William Katz:  Urgent Agenda

HOME      ABOUT      OUR ARCHIVE      CONTACT 

 

 

 

 

THE PASSING OF A GENERATION – AT 8:37 A.M. ET:  We reported last night the death of Patty Andrews, the last of the Andrews Sisters, one of the great singing groups of the World War II generation – in fact, probably the most famous.

It got me to thinking that the World War II generation is now almost completely off the stage, and will soon be gone entirely.  The youngest service members who participated in the Second World War were born in 1928, and were 17 in 1945, the year the war ended.  (We took 17-year-olds then.)  Those who still live are now 85.  Their numbers dwindle.  I don't know if there are any World War II veterans left in Congress.  Maybe one or two.  There are none left in journalism.  Certainly none in colleges or universities. 

It's a sad thing.  They were not a perfect generation.  No generation is without flaws.  Harry S. Truman, after all, became famous for investigating corruption in war industries.  And sympathy for Nazism was not unknown in our diplomatic and governmental circles.

But, on balance, it was a spectacular generation, and we will miss its advice and its stories.  When you realize that it gave birth to the sixties generation, which has been a source of constant disappointment, low standards, and decadence, we realize what we've lost.  I think many in the World War II generation spoiled their children, wanting them to have lives that didn't include economic depression and war.  It was a mistake.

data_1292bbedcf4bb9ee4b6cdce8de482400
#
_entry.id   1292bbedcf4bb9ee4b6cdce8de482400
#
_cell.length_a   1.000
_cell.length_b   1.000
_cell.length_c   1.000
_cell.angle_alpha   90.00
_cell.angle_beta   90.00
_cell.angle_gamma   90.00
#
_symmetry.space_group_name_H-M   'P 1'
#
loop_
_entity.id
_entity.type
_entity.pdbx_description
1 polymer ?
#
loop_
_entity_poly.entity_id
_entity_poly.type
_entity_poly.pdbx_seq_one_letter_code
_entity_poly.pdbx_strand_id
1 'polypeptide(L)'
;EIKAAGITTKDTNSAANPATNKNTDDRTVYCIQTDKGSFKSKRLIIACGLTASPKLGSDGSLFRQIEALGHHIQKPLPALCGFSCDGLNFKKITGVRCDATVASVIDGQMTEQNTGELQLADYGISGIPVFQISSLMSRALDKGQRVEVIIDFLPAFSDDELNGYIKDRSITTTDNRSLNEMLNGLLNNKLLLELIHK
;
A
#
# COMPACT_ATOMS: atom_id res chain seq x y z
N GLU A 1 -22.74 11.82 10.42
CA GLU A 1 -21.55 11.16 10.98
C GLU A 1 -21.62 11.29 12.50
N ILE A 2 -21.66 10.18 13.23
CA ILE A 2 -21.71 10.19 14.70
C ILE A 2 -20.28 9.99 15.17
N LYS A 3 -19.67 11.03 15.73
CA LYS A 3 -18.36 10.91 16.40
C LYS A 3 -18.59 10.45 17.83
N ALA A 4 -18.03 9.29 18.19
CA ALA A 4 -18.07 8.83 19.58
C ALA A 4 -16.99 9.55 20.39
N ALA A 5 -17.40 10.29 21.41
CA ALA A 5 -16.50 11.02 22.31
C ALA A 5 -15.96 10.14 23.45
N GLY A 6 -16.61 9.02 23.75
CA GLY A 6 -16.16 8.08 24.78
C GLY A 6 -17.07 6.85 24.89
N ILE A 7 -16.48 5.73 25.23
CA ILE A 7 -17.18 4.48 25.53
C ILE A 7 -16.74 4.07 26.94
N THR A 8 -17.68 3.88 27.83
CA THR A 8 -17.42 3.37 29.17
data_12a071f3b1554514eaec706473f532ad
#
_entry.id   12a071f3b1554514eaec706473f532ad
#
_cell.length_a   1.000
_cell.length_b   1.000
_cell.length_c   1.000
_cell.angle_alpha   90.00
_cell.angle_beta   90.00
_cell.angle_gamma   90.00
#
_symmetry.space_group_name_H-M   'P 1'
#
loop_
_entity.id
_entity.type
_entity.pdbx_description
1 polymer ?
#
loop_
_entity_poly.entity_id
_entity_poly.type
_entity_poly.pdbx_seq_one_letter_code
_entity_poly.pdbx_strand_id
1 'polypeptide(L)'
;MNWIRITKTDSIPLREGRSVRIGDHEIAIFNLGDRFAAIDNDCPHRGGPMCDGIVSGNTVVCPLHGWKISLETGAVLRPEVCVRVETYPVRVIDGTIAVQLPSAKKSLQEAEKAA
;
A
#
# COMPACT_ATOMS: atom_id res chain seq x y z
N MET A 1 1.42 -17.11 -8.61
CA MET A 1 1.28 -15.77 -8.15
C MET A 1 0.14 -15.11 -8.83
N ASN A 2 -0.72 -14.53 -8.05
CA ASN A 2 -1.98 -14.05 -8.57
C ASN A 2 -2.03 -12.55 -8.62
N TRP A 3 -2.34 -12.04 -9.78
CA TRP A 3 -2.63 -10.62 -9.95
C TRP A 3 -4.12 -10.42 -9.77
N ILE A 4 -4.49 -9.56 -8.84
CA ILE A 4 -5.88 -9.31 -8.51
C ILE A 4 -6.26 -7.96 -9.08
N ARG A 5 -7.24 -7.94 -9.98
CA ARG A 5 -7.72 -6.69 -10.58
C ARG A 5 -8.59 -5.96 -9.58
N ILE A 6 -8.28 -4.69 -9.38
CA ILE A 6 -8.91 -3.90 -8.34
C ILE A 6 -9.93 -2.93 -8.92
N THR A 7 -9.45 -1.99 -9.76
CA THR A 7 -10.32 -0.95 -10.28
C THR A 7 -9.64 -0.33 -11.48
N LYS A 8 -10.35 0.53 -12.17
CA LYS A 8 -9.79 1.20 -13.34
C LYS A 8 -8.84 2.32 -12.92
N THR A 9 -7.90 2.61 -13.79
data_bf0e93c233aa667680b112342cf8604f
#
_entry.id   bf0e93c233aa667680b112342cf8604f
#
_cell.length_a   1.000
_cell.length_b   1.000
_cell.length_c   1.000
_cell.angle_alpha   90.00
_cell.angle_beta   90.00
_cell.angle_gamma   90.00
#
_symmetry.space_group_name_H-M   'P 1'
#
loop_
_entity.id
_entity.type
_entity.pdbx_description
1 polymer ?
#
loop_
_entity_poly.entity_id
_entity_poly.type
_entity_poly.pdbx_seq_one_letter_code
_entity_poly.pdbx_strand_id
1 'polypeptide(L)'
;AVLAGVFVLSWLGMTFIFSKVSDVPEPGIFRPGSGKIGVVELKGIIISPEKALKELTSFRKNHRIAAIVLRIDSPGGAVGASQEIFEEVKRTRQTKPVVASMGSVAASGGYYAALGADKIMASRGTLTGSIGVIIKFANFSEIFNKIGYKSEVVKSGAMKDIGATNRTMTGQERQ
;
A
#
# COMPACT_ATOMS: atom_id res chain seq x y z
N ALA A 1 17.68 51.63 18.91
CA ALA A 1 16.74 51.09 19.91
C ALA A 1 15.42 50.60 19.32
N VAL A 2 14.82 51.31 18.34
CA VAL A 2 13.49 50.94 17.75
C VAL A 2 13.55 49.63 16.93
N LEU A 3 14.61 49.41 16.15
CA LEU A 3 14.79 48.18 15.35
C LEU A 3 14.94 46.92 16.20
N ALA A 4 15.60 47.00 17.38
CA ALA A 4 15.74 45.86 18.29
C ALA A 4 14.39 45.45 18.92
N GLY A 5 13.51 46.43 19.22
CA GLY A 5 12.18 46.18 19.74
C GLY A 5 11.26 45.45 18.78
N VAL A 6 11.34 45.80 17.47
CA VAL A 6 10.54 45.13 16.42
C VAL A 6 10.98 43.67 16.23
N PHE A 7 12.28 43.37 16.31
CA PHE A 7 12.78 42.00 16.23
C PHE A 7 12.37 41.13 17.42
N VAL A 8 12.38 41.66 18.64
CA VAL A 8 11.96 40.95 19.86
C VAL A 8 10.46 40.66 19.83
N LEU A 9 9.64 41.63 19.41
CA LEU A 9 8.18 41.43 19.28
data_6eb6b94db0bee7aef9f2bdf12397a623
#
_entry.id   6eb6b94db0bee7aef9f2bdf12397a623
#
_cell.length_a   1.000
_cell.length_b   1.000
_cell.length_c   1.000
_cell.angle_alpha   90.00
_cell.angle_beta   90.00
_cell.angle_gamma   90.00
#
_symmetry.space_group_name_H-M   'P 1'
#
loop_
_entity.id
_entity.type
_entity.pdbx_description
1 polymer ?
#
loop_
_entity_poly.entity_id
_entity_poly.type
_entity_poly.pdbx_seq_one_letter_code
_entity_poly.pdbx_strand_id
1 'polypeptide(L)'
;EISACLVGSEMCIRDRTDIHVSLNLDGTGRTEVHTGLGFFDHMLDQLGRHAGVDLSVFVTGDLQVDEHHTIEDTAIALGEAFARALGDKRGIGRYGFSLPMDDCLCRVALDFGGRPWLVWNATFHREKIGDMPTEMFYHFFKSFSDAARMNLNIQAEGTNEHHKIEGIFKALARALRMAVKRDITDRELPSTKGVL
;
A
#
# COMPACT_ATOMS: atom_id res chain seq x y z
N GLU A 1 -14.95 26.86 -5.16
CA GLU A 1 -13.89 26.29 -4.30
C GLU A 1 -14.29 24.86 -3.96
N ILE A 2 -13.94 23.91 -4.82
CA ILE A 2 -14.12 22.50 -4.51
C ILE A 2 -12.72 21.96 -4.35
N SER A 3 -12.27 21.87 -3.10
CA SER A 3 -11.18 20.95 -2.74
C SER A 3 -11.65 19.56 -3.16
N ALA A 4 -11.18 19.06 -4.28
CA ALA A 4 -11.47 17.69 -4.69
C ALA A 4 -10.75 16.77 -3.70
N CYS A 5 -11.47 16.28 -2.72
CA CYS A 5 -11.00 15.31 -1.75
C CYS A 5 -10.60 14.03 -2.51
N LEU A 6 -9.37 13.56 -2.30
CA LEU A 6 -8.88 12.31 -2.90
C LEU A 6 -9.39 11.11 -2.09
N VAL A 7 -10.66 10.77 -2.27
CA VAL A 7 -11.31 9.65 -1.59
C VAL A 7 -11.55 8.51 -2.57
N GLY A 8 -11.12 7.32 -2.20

We forgive that mistake.  The World War II citizenry was a generation that "did good." 

The sixties generation had a corrupt slogan:  "Don't trust anyone over thirty."  And yet, it was those "over thirty" who saved the world and gave the sixties generation its freedom.  A "thank you" would be in order.

January 31, 2013